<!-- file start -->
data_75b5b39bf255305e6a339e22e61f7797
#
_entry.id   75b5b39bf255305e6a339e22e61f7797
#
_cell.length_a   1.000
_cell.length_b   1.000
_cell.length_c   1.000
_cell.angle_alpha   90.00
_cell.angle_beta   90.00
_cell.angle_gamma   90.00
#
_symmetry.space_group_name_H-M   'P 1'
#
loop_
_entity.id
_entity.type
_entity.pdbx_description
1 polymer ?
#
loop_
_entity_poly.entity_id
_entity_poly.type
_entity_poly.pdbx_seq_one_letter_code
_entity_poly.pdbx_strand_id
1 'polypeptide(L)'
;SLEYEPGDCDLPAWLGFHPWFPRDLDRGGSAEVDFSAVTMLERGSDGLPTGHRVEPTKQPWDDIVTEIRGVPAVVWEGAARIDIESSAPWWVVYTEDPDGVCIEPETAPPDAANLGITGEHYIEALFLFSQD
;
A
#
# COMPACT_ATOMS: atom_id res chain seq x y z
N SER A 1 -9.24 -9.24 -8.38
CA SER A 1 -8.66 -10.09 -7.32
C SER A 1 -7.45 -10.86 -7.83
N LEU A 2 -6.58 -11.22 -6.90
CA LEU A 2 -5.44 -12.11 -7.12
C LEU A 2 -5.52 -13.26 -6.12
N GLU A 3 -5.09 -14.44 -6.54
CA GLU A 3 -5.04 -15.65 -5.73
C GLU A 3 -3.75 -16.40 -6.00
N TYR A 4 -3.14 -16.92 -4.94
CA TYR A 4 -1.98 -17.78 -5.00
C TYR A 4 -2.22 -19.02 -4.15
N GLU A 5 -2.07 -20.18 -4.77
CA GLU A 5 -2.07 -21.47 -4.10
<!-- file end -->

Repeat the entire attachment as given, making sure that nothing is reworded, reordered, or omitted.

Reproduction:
data_75b5b39bf255305e6a339e22e61f7797
#
_entry.id   75b5b39bf255305e6a339e22e61f7797
#
_cell.length_a   1.000
_cell.length_b   1.000
_cell.length_c   1.000
_cell.angle_alpha   90.00
_cell.angle_beta   90.00
_cell.angle_gamma   90.00
#
_symmetry.space_group_name_H-M   'P 1'
#
loop_
_entity.id
_entity.type
_entity.pdbx_description
1 polymer ?
#
loop_
_entity_poly.entity_id
_entity_poly.type
_entity_poly.pdbx_seq_one_letter_code
_entity_poly.pdbx_strand_id
1 'polypeptide(L)'
;SLEYEPGDCDLPAWLGFHPWFPRDLDRGGSAEVDFSAVTMLERGSDGLPTGHRVEPTKQPWDDIVTEIRGVPAVVWEGAARIDIESSAPWWVVYTEDPDGVCIEPETAPPDAANLGITGEHYIEALFLFSQD
;
A
#
# COMPACT_ATOMS: atom_id res chain seq x y z
N SER A 1 -9.24 -9.24 -8.38
CA SER A 1 -8.66 -10.09 -7.32
C SER A 1 -7.45 -10.86 -7.83
N LEU A 2 -6.58 -11.22 -6.90
CA LEU A 2 -5.44 -12.11 -7.12
C LEU A 2 -5.52 -13.26 -6.12
N GLU A 3 -5.09 -14.44 -6.54
CA GLU A 3 -5.04 -15.65 -5.73
C GLU A 3 -3.75 -16.40 -6.00
N TYR A 4 -3.14 -16.92 -4.94
CA TYR A 4 -1.98 -17.78 -5.00
C TYR A 4 -2.22 -19.02 -4.15
N GLU A 5 -2.07 -20.18 -4.77
CA GLU A 5 -2.07 -21.47 -4.10